“The great thing about Worlds is anyone can be exceptional on that given day. And if you are great, you have a chance to win that title.” — Todd Wells
Waiting for the gun on the start line of the World Cup finals last weekend in Windham, New York it struck me just how different racing a World Cup event is from racing a national event in the U.S.
It wasn’t just the starting protocol that had all the formality of a Scripps National Spelling Bee — the official-monitored starting corrals, the pre-race instructions in French and English, the sea of riders from around the world and the clearly absent cheer of the race announcer rousing the crowd to “C’mon and make some noise!”
International cycling rules give the microphone to the race official for the last three minutes before the gun. So between the utterance of “Trois minutes!” and the gun shot you are left with only silence and thoughts of the impending pain to keep you company.
From the competition, to the course and even registration what’s different about racing a World Cup is, well, pretty much everything.
Best in the World
I asked the recently crowned U.S. 2010 XC national champion, Todd Wells, what he thinks about racing World Cups and nationals.
“World Cup racing is completely different from domestic,” Wells says. “We have a strong domestic field but it’s not as deep as the World Cup. The World Cup has all the best riders in the world, so instead of one or two-minute time gaps between riders, there are usually only a few seconds.
“Mess up a section in a domestic race and it’s no problem,” Wells says. “Mess up a section in a World Cup and you get passed by a handful of riders.”
For two years running, Heather Irmiger has worn the MTB marathon national champion’s jersey. She agrees with Wells’ assessment on the deep international fields.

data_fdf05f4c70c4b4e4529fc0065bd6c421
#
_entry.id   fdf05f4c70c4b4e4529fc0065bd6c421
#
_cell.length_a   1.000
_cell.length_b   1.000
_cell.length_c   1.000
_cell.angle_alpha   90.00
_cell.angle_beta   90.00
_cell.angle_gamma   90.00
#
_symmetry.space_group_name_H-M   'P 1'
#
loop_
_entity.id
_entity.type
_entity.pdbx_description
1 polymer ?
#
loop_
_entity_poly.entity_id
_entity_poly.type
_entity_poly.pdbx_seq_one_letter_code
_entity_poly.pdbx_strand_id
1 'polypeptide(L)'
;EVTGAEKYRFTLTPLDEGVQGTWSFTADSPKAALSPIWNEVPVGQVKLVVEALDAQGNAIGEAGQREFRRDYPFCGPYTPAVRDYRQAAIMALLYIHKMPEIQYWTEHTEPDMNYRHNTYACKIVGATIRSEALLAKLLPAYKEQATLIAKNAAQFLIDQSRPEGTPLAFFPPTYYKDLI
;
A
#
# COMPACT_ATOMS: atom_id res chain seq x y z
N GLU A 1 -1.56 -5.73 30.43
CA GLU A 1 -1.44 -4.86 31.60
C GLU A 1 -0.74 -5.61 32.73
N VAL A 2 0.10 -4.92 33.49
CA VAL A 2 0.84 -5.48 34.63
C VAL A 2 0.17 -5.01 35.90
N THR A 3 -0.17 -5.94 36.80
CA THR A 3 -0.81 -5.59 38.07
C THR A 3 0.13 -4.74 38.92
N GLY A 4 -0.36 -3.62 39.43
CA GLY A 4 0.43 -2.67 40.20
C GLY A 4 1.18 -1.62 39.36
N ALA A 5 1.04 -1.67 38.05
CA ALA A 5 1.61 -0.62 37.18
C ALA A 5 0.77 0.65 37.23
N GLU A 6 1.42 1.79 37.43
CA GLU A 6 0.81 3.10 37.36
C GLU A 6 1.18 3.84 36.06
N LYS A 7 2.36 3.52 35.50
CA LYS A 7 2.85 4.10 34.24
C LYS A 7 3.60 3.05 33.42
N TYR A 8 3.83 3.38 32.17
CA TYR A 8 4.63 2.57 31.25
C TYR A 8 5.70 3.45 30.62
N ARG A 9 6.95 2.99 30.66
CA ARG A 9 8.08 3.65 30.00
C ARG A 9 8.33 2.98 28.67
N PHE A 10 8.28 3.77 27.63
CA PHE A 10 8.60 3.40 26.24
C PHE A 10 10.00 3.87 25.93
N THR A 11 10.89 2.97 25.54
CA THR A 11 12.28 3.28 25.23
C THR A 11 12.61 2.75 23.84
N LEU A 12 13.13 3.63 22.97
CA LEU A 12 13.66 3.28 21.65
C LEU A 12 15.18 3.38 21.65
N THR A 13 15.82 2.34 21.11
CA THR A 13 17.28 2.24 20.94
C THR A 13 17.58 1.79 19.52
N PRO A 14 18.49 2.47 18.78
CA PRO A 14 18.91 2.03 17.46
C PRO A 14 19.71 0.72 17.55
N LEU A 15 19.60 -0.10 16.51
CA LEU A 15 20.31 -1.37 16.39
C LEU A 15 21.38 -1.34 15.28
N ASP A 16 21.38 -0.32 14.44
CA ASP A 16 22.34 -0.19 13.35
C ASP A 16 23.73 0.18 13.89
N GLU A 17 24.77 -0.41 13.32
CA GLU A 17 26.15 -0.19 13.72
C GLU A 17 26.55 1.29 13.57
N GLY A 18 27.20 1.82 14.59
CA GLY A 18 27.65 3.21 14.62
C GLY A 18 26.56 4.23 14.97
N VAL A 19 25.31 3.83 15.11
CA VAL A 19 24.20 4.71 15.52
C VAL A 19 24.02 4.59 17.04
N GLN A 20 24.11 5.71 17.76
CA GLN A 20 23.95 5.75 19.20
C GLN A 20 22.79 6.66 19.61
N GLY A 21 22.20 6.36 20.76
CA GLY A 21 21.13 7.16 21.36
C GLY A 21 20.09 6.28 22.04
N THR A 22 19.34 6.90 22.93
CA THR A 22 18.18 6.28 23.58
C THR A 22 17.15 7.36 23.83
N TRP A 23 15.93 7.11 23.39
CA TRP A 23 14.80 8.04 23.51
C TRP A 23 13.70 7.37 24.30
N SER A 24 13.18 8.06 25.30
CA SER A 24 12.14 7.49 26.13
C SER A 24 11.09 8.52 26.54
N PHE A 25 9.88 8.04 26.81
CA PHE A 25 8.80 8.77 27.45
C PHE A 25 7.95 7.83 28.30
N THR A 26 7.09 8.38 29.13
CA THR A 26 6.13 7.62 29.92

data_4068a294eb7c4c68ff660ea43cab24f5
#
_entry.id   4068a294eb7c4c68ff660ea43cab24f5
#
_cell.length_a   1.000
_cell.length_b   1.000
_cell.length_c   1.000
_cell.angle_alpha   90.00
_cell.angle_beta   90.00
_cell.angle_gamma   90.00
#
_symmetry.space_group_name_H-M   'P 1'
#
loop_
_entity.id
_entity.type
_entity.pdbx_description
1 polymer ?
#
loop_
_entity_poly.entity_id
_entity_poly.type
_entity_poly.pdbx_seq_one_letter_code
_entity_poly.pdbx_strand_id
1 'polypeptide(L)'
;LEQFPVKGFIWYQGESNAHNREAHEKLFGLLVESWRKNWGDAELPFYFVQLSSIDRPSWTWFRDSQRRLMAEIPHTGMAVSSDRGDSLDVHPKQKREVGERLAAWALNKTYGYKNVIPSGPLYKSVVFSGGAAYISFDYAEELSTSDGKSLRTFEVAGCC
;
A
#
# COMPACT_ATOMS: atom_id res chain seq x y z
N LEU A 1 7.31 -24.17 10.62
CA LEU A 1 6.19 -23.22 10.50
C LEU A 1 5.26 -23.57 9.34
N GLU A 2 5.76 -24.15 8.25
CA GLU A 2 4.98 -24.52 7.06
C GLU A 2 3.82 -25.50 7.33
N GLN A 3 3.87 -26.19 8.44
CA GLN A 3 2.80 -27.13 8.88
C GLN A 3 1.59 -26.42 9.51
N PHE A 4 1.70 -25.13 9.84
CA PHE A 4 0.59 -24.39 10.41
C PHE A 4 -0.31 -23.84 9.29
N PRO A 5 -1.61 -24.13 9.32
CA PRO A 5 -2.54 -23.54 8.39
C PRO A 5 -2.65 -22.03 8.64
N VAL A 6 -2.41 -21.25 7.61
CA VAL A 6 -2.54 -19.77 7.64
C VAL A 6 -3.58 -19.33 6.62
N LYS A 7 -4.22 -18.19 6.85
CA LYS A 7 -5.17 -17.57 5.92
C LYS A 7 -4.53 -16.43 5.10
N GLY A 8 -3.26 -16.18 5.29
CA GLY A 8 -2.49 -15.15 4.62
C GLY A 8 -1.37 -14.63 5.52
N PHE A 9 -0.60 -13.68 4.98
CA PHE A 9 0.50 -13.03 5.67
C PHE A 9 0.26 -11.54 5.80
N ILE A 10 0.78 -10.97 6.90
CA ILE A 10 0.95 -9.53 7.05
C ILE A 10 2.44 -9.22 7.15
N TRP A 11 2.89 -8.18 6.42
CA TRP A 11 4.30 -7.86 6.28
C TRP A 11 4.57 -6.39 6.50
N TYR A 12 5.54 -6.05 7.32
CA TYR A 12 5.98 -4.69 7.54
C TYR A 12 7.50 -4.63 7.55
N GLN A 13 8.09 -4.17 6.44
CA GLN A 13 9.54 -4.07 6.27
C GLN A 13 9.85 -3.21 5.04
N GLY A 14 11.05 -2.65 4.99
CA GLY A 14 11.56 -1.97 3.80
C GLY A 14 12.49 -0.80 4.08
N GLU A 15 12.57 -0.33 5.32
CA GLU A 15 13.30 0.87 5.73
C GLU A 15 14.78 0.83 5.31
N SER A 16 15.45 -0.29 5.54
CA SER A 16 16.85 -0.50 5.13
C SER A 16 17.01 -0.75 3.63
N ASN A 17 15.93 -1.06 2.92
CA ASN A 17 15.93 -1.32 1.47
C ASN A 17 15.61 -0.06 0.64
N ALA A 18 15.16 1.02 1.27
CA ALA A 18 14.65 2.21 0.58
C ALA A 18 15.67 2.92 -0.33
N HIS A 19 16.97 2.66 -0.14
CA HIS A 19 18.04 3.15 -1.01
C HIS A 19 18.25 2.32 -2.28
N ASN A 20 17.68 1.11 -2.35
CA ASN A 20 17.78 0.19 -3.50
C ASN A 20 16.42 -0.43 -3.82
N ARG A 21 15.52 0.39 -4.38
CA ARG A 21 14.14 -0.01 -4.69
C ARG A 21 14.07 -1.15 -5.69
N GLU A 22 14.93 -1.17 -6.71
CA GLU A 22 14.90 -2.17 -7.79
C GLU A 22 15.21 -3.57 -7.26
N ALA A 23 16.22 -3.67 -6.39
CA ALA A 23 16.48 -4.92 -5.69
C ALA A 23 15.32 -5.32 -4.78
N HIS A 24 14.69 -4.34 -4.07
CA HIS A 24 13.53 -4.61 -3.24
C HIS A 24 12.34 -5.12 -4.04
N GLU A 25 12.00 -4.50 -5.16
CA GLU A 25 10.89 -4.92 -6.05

“Because there is so much talent, there is always someone very close to you waiting to pass you,” she says. “For this reason, I think a racer will push him or herself harder than they knew they could to fight for a position. I’d say international racing is the best way to be your best and maximize your talent and potential.”
In addition to the depth of talent, there’s the breadth of attendance. Olympic Cross Country (XCO) World Cup races, especially in Europe, draw larger fields; averaging close to 200 for the men and more than 100 for the elite women. That’s compared with national fields that typically see half of that. The numbers alone make riders have to scrap for room on a crowded singletrack.
Elite XC rider, Erin Huck of Boulder, Colorado got her first crack at the world at the recent Windham race. New to World Cup racing, her call up put her in the back row of 67 women. Huck’s first lap was “was a mix of riding furiously, running furiously, and waiting furiously due to the bottle-necks.”
While international rules make XCO circuits between 5 to 9 km/lap (3 to 5.5 miles per lap), perhaps it’s tradition that seems to make them more technical. And more technical means more planning.
“The WC courses vary quite a bit, but usually all have at least one or two crazy ‘Euro Shoots’ you either ride, crash trying or ride around,” says Wells. “You don’t make up much time because the riders either make it or they don’t.”
In the U.S. the descents tend to be longer and not as tricky, Wells explains.
“You don’t lose any sleep over them the night before the race and they are often places where you can make up or lose time because they are rideable at different speeds,” he says.
PEDALING TILL PULLED
Though more national races are adopting a “World Cup style” course format, the XCO courses still tend to be shorter with more laps. This is where the “80 percent rule” sees more use. To keep the course clear for the leaders, officials pull riders running 80 percent behind the lead pace.